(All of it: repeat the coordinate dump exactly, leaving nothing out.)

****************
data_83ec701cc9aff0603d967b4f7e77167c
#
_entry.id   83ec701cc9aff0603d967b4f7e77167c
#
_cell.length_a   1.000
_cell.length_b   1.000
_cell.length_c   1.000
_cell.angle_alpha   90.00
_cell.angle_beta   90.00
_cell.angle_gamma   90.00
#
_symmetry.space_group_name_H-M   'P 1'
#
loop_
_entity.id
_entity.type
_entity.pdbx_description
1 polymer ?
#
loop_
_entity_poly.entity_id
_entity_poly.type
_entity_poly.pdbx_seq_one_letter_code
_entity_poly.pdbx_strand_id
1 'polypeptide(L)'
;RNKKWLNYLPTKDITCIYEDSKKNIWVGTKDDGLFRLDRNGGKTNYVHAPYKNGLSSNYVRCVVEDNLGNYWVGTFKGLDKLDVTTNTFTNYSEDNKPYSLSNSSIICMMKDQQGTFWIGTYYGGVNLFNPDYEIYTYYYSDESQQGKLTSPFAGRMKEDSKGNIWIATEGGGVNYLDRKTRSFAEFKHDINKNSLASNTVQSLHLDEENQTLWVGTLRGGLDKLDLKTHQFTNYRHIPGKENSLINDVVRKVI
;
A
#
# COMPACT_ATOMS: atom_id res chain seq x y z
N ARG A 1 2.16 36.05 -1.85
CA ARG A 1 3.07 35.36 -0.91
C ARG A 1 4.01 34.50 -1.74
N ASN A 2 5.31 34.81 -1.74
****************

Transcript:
data_83ec701cc9aff0603d967b4f7e77167c
#
_entry.id   83ec701cc9aff0603d967b4f7e77167c
#
_cell.length_a   1.000
_cell.length_b   1.000
_cell.length_c   1.000
_cell.angle_alpha   90.00
_cell.angle_beta   90.00
_cell.angle_gamma   90.00
#
_symmetry.space_group_name_H-M   'P 1'
#
loop_
_entity.id
_entity.type
_entity.pdbx_description
1 polymer ?
#
loop_
_entity_poly.entity_id
_entity_poly.type
_entity_poly.pdbx_seq_one_letter_code
_entity_poly.pdbx_strand_id
1 'polypeptide(L)'
;RNKKWLNYLPTKDITCIYEDSKKNIWVGTKDDGLFRLDRNGGKTNYVHAPYKNGLSSNYVRCVVEDNLGNYWVGTFKGLDKLDVTTNTFTNYSEDNKPYSLSNSSIICMMKDQQGTFWIGTYYGGVNLFNPDYEIYTYYYSDESQQGKLTSPFAGRMKEDSKGNIWIATEGGGVNYLDRKTRSFAEFKHDINKNSLASNTVQSLHLDEENQTLWVGTLRGGLDKLDLKTHQFTNYRHIPGKENSLINDVVRKVI
;
A
#
# COMPACT_ATOMS: atom_id res chain seq x y z
N ARG A 1 2.16 36.05 -1.85
CA ARG A 1 3.07 35.36 -0.91
C ARG A 1 4.01 34.50 -1.74
N ASN A 2 5.31 34.81 -1.74